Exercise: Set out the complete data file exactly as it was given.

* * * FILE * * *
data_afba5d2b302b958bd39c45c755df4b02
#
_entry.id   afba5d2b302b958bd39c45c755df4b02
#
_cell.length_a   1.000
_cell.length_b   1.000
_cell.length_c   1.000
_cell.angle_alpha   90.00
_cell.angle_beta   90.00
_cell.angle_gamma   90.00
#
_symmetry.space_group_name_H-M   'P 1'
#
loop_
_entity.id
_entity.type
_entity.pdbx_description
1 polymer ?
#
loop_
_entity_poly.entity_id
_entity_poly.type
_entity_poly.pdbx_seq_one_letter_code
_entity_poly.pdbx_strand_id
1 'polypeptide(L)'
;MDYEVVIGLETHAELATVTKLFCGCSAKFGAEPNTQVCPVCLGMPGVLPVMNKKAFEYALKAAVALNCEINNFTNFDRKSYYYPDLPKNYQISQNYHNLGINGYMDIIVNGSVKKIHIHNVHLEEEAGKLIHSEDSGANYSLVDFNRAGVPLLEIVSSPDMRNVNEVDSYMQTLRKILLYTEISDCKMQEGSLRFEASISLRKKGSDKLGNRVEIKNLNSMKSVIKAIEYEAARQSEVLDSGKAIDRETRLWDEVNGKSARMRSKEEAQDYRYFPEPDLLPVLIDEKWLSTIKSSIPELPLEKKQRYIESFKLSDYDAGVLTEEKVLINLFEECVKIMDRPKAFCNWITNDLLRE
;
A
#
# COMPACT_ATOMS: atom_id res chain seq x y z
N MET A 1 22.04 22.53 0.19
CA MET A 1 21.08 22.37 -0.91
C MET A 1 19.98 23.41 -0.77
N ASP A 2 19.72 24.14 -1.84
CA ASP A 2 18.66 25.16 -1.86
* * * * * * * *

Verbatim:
data_afba5d2b302b958bd39c45c755df4b02
#
_entry.id   afba5d2b302b958bd39c45c755df4b02
#
_cell.length_a   1.000
_cell.length_b   1.000
_cell.length_c   1.000
_cell.angle_alpha   90.00
_cell.angle_beta   90.00
_cell.angle_gamma   90.00
#
_symmetry.space_group_name_H-M   'P 1'
#
loop_
_entity.id
_entity.type
_entity.pdbx_description
1 polymer ?
#
loop_
_entity_poly.entity_id
_entity_poly.type
_entity_poly.pdbx_seq_one_letter_code
_entity_poly.pdbx_strand_id
1 'polypeptide(L)'
;MDYEVVIGLETHAELATVTKLFCGCSAKFGAEPNTQVCPVCLGMPGVLPVMNKKAFEYALKAAVALNCEINNFTNFDRKSYYYPDLPKNYQISQNYHNLGINGYMDIIVNGSVKKIHIHNVHLEEEAGKLIHSEDSGANYSLVDFNRAGVPLLEIVSSPDMRNVNEVDSYMQTLRKILLYTEISDCKMQEGSLRFEASISLRKKGSDKLGNRVEIKNLNSMKSVIKAIEYEAARQSEVLDSGKAIDRETRLWDEVNGKSARMRSKEEAQDYRYFPEPDLLPVLIDEKWLSTIKSSIPELPLEKKQRYIESFKLSDYDAGVLTEEKVLINLFEECVKIMDRPKAFCNWITNDLLRE
;
A
#
# COMPACT_ATOMS: atom_id res chain seq x y z
N MET A 1 22.04 22.53 0.19
CA MET A 1 21.08 22.37 -0.91
C MET A 1 19.98 23.41 -0.77
N ASP A 2 19.72 24.14 -1.84
CA ASP A 2 18.66 25.16 -1.86